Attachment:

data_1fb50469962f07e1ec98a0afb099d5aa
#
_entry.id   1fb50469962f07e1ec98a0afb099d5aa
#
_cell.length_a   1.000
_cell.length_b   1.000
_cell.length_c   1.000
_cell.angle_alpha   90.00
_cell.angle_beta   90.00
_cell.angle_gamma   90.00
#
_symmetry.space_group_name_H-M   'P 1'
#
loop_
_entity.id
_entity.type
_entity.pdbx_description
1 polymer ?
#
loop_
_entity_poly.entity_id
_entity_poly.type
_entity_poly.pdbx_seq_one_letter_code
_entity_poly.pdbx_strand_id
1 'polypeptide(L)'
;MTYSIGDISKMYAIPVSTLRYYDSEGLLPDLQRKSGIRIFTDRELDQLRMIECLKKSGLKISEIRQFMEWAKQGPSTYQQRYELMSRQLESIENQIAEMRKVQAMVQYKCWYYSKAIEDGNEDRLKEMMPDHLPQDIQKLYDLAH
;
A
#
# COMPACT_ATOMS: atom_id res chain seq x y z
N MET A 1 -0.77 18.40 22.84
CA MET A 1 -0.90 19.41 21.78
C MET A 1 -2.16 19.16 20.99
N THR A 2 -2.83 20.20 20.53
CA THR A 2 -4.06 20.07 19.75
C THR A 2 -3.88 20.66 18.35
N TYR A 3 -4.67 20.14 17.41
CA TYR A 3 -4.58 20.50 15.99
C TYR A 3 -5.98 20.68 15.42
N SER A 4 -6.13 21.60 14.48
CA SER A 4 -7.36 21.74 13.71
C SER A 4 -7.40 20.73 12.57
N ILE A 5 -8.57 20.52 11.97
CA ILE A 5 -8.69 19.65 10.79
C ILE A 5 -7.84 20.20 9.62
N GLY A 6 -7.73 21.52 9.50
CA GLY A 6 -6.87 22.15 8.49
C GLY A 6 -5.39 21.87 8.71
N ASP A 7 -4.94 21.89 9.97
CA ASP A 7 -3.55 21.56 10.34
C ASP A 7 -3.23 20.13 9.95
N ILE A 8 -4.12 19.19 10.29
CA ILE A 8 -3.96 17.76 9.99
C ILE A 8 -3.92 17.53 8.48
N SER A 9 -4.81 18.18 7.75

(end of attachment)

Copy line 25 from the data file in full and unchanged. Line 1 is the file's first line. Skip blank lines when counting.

1 'polypeptide(L)'